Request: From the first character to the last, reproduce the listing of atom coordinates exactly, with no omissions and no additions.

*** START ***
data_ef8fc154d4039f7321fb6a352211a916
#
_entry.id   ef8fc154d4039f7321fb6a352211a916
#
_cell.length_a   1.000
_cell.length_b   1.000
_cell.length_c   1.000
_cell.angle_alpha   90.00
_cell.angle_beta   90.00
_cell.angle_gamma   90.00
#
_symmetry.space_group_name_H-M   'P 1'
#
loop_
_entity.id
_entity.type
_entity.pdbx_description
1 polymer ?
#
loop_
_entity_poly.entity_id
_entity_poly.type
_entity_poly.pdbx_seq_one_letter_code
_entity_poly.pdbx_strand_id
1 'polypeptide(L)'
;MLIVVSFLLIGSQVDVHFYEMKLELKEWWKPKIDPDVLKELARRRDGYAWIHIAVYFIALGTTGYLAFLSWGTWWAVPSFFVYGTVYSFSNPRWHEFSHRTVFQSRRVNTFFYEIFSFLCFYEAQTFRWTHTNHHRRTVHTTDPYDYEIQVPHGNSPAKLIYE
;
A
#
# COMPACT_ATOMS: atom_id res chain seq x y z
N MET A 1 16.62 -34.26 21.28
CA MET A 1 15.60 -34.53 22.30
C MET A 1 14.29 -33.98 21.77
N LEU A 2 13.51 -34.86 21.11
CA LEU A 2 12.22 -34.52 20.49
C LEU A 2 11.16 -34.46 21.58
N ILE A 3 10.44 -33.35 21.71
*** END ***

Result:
data_ef8fc154d4039f7321fb6a352211a916
#
_entry.id   ef8fc154d4039f7321fb6a352211a916
#
_cell.length_a   1.000
_cell.length_b   1.000
_cell.length_c   1.000
_cell.angle_alpha   90.00
_cell.angle_beta   90.00
_cell.angle_gamma   90.00
#
_symmetry.space_group_name_H-M   'P 1'
#
loop_
_entity.id
_entity.type
_entity.pdbx_description
1 polymer ?
#
loop_
_entity_poly.entity_id
_entity_poly.type
_entity_poly.pdbx_seq_one_letter_code
_entity_poly.pdbx_strand_id
1 'polypeptide(L)'
;MLIVVSFLLIGSQVDVHFYEMKLELKEWWKPKIDPDVLKELARRRDGYAWIHIAVYFIALGTTGYLAFLSWGTWWAVPSFFVYGTVYSFSNPRWHEFSHRTVFQSRRVNTFFYEIFSFLCFYEAQTFRWTHTNHHRRTVHTTDPYDYEIQVPHGNSPAKLIYE
;
A
#
# COMPACT_ATOMS: atom_id res chain seq x y z
N MET A 1 16.62 -34.26 21.28
CA MET A 1 15.60 -34.53 22.30
C MET A 1 14.29 -33.98 21.77
N LEU A 2 13.51 -34.86 21.11
CA LEU A 2 12.22 -34.52 20.49
C LEU A 2 11.16 -34.46 21.58
N ILE A 3 10.44 -33.35 21.71